Travel websites are very popular, and can be a good way to connect meaningfully with readers who crave adventure.  If the settings of your novels are real, and especially if they're important to the flavor or plot, publishing related travel articles can hook readers who are interested in exploring more on the subject.

You may think you're not a travel writer, but you are a writer.  If you've done on-the-ground research by traveling to the places your book takes place, or if you set it in your home state or city, then you have enough expertise to write a travel article.

How to Begin:

1)  Think of the type of article that would complement your book.  You want to make magazine readers buy your novel in order to see more of the scene you've painted. 

For example, if your characters go rafting through the Grand Canyon, and you've done this yourself, you could write a meaty how-to article on planning such a trip.  If your novel is a coming of age story set in a small town in the Midwest, you could write a narrative about small-town life where you grew up, humorous or not, depending on the tone of your novel.  If your book is a wilderness survival story, you could write a philosophical reflection on the grandeur of the Alaskan Bush in comparison to our own smallness.  If your main character meets her love interest in a dance club in New York, you could write a roundup on the best dance clubs in the city, including addresses and costs and best times to go.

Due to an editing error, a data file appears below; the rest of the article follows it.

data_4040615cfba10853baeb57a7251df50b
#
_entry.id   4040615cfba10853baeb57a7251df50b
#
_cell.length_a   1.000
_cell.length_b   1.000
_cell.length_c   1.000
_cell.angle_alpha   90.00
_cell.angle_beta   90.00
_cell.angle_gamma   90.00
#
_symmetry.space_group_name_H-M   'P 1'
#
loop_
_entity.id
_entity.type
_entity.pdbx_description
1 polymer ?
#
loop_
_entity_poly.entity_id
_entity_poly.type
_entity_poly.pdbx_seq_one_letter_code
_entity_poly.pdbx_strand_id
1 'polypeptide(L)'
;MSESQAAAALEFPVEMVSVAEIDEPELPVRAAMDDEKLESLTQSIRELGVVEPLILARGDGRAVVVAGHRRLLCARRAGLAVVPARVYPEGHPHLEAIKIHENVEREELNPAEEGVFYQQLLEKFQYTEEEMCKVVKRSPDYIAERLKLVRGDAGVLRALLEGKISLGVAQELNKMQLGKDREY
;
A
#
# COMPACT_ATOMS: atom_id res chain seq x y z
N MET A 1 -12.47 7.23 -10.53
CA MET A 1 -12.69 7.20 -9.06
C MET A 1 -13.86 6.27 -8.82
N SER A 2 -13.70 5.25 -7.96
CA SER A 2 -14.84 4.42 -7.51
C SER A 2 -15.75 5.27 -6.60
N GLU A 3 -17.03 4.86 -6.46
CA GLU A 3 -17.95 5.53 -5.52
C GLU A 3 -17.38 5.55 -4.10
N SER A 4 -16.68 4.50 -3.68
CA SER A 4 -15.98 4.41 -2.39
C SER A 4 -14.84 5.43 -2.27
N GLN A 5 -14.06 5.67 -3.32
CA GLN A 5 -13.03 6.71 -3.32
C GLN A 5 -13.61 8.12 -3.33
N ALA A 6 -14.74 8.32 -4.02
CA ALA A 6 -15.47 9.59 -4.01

2)  Research  possible e-zines to submit to.  See the lists below or Google travel magazines.  Read their guidelines carefully and pay attention to word count.  Many e-zines are looking for specific ranges, usually somewhere between 300-1500 words.  Online, shorter is often better, so the 500-800 range is quite popular.  Check out the type of stories each magazines publishes.  Make sure they include author bios, so fans can follow your work.

Start small.  Breaking into professional travel writing is difficult, and most likely isn't your goal.  However, many online travel magazines are very open to amateur freelancers, and still have good readership.  Most don't pay contributors.  The benefit lies in exposure and free marketing.  It's also something to add to your credentials in query letters and the like.  Some sites do pay small sums, usually between $10-50 per piece.

3)  Write your article.  Revise.  Polish.

4)  In your short bio, include a teaser about your novel, and how it relates to your article, so it doesn't feel like gratuitous advertising.  Be sure to include proper links so people can easily buy your work.

5)  Submit until you get published.

6)  Advertise its publication on your blog, website, social media, etc.

7)  Repeat.

Some travel magazines that currently pay contributors (a small sum) and are open to freelancers:

Literary Traveler (articles about journeys inspired by authors or literature)
2 Camels (all about festivals and events)

A few of the many travel magazines that don't pay but still give you exposure:

Real Family Travel Magazine (articles on vacations for families with kids)
US Passport Service (only international destinations)
Regional magazines and newspapers

Melinda Brasher is the author of Far-Knowing, a YA fantasy novel, and Leaving Home, a collection of short stories, travel essays, and flash fiction.  Her travel writing appears in The Expeditioner, Travel Belles, Go Nomad, International Living, and more.  Visit her blog for all the latest: